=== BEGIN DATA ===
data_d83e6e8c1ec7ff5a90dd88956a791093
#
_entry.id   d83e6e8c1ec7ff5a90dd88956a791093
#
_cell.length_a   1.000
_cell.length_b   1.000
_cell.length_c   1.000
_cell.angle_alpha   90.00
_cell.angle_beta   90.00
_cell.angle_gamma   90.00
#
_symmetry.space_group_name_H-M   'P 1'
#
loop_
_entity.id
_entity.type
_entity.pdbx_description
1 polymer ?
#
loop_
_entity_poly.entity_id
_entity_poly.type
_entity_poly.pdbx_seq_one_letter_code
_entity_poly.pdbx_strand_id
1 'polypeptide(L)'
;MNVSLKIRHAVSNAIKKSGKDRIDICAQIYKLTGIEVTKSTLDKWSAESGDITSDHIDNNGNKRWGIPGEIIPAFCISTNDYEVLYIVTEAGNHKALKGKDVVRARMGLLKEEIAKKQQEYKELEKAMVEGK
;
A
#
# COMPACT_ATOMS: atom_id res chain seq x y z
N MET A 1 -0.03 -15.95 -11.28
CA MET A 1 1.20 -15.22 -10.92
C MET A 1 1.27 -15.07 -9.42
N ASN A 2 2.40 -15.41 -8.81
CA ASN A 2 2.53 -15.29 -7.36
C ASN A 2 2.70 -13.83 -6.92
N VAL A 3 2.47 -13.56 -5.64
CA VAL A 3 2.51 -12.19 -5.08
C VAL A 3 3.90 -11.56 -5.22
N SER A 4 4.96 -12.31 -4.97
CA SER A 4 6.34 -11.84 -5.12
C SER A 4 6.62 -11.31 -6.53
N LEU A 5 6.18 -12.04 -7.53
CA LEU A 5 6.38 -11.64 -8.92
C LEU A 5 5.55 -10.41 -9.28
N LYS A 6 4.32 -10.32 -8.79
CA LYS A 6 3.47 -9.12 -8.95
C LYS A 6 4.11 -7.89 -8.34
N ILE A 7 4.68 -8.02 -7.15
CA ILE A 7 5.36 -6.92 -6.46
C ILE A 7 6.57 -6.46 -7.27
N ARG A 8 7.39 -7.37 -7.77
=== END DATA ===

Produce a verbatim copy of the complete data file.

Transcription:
data_d83e6e8c1ec7ff5a90dd88956a791093
#
_entry.id   d83e6e8c1ec7ff5a90dd88956a791093
#
_cell.length_a   1.000
_cell.length_b   1.000
_cell.length_c   1.000
_cell.angle_alpha   90.00
_cell.angle_beta   90.00
_cell.angle_gamma   90.00
#
_symmetry.space_group_name_H-M   'P 1'
#
loop_
_entity.id
_entity.type
_entity.pdbx_description
1 polymer ?
#
loop_
_entity_poly.entity_id
_entity_poly.type
_entity_poly.pdbx_seq_one_letter_code
_entity_poly.pdbx_strand_id
1 'polypeptide(L)'
;MNVSLKIRHAVSNAIKKSGKDRIDICAQIYKLTGIEVTKSTLDKWSAESGDITSDHIDNNGNKRWGIPGEIIPAFCISTNDYEVLYIVTEAGNHKALKGKDVVRARMGLLKEEIAKKQQEYKELEKAMVEGK
;
A
#
# COMPACT_ATOMS: atom_id res chain seq x y z
N MET A 1 -0.03 -15.95 -11.28
CA MET A 1 1.20 -15.22 -10.92
C MET A 1 1.27 -15.07 -9.42
N ASN A 2 2.40 -15.41 -8.81
CA ASN A 2 2.53 -15.29 -7.36
C ASN A 2 2.70 -13.83 -6.92
N VAL A 3 2.47 -13.56 -5.64
CA VAL A 3 2.51 -12.19 -5.08
C VAL A 3 3.90 -11.56 -5.22
N SER A 4 4.96 -12.31 -4.97
CA SER A 4 6.34 -11.84 -5.12
C SER A 4 6.62 -11.31 -6.53
N LEU A 5 6.18 -12.04 -7.53
CA LEU A 5 6.38 -11.64 -8.92
C LEU A 5 5.55 -10.41 -9.28
N LYS A 6 4.32 -10.32 -8.79
CA LYS A 6 3.47 -9.12 -8.95
C LYS A 6 4.11 -7.89 -8.34
N ILE A 7 4.68 -8.02 -7.15
CA ILE A 7 5.36 -6.92 -6.46
C ILE A 7 6.57 -6.46 -7.27
N ARG A 8 7.39 -7.37 -7.77